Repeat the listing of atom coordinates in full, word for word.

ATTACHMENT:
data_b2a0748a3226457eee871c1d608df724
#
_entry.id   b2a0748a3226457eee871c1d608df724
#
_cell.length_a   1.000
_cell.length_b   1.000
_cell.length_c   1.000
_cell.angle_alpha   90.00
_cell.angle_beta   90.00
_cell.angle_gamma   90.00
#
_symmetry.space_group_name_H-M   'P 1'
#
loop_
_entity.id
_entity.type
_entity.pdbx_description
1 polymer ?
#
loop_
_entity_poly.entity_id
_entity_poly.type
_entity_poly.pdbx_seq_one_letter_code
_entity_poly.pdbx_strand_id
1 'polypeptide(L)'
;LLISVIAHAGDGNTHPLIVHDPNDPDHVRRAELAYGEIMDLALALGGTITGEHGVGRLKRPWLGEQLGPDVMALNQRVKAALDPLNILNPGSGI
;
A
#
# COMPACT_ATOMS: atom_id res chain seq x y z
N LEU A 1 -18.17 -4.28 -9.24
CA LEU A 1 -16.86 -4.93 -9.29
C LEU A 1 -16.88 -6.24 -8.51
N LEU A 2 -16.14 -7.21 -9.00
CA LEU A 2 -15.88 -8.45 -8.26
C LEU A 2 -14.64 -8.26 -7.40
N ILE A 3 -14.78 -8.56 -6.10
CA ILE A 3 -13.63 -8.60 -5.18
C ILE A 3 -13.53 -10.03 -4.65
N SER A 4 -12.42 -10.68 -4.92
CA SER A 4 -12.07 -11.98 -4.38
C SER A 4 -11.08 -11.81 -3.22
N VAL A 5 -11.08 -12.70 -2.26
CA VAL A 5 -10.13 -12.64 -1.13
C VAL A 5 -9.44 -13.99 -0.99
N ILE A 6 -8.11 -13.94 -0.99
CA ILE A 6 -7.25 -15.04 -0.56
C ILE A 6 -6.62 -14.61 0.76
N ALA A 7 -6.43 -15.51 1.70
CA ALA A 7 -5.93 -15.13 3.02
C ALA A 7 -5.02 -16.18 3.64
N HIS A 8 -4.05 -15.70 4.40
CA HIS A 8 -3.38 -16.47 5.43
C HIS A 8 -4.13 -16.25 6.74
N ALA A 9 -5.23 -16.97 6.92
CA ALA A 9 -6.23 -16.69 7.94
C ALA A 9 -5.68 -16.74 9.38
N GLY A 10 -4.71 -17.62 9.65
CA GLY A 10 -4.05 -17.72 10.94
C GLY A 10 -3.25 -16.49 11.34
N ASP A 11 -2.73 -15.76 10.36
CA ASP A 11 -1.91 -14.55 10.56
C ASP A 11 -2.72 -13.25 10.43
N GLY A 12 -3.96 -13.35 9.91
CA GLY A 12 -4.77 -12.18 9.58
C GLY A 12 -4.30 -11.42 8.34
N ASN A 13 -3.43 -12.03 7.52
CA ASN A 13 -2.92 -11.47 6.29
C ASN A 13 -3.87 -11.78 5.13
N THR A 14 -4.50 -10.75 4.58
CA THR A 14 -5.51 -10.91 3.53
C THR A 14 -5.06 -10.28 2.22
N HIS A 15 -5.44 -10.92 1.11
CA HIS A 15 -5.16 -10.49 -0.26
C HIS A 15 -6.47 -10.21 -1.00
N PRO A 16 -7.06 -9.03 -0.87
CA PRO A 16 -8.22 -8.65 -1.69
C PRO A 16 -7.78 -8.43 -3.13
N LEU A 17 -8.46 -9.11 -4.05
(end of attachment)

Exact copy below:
data_b2a0748a3226457eee871c1d608df724
#
_entry.id   b2a0748a3226457eee871c1d608df724
#
_cell.length_a   1.000
_cell.length_b   1.000
_cell.length_c   1.000
_cell.angle_alpha   90.00
_cell.angle_beta   90.00
_cell.angle_gamma   90.00
#
_symmetry.space_group_name_H-M   'P 1'
#
loop_
_entity.id
_entity.type
_entity.pdbx_description
1 polymer ?
#
loop_
_entity_poly.entity_id
_entity_poly.type
_entity_poly.pdbx_seq_one_letter_code
_entity_poly.pdbx_strand_id
1 'polypeptide(L)'
;LLISVIAHAGDGNTHPLIVHDPNDPDHVRRAELAYGEIMDLALALGGTITGEHGVGRLKRPWLGEQLGPDVMALNQRVKAALDPLNILNPGSGI
;
A
#
# COMPACT_ATOMS: atom_id res chain seq x y z
N LEU A 1 -18.17 -4.28 -9.24
CA LEU A 1 -16.86 -4.93 -9.29
C LEU A 1 -16.88 -6.24 -8.51
N LEU A 2 -16.14 -7.21 -9.00
CA LEU A 2 -15.88 -8.45 -8.26
C LEU A 2 -14.64 -8.26 -7.40
N ILE A 3 -14.78 -8.56 -6.10
CA ILE A 3 -13.63 -8.60 -5.18
C ILE A 3 -13.53 -10.03 -4.65
N SER A 4 -12.42 -10.68 -4.92
CA SER A 4 -12.07 -11.98 -4.38
C SER A 4 -11.08 -11.81 -3.22
N VAL A 5 -11.08 -12.70 -2.26
CA VAL A 5 -10.13 -12.64 -1.13
C VAL A 5 -9.44 -13.99 -0.99
N ILE A 6 -8.11 -13.94 -0.99
CA ILE A 6 -7.25 -15.04 -0.56
C ILE A 6 -6.62 -14.61 0.76
N ALA A 7 -6.43 -15.51 1.70
CA ALA A 7 -5.93 -15.13 3.02
C ALA A 7 -5.02 -16.18 3.64
N HIS A 8 -4.05 -15.70 4.40
CA HIS A 8 -3.38 -16.47 5.43
C HIS A 8 -4.13 -16.25 6.74
N ALA A 9 -5.23 -16.97 6.92
CA ALA A 9 -6.23 -16.69 7.94
C ALA A 9 -5.68 -16.74 9.38
N GLY A 10 -4.71 -17.62 9.65
CA GLY A 10 -4.05 -17.72 10.94
C GLY A 10 -3.25 -16.49 11.34
N ASP A 11 -2.73 -15.76 10.36
CA ASP A 11 -1.91 -14.55 10.56
C ASP A 11 -2.72 -13.25 10.43
N GLY A 12 -3.96 -13.35 9.91
CA GLY A 12 -4.77 -12.18 9.58
C GLY A 12 -4.30 -11.42 8.34
N ASN A 13 -3.43 -12.03 7.52
CA ASN A 13 -2.92 -11.47 6.29
C ASN A 13 -3.87 -11.78 5.13
N THR A 14 -4.50 -10.75 4.58
CA THR A 14 -5.51 -10.91 3.53
C THR A 14 -5.06 -10.28 2.22
N HIS A 15 -5.44 -10.92 1.11
CA HIS A 15 -5.16 -10.49 -0.26
C HIS A 15 -6.47 -10.21 -1.00
N PRO A 16 -7.06 -9.03 -0.87
CA PRO A 16 -8.22 -8.65 -1.69
C PRO A 16 -7.78 -8.43 -3.13
N LEU A 17 -8.46 -9.11 -4.05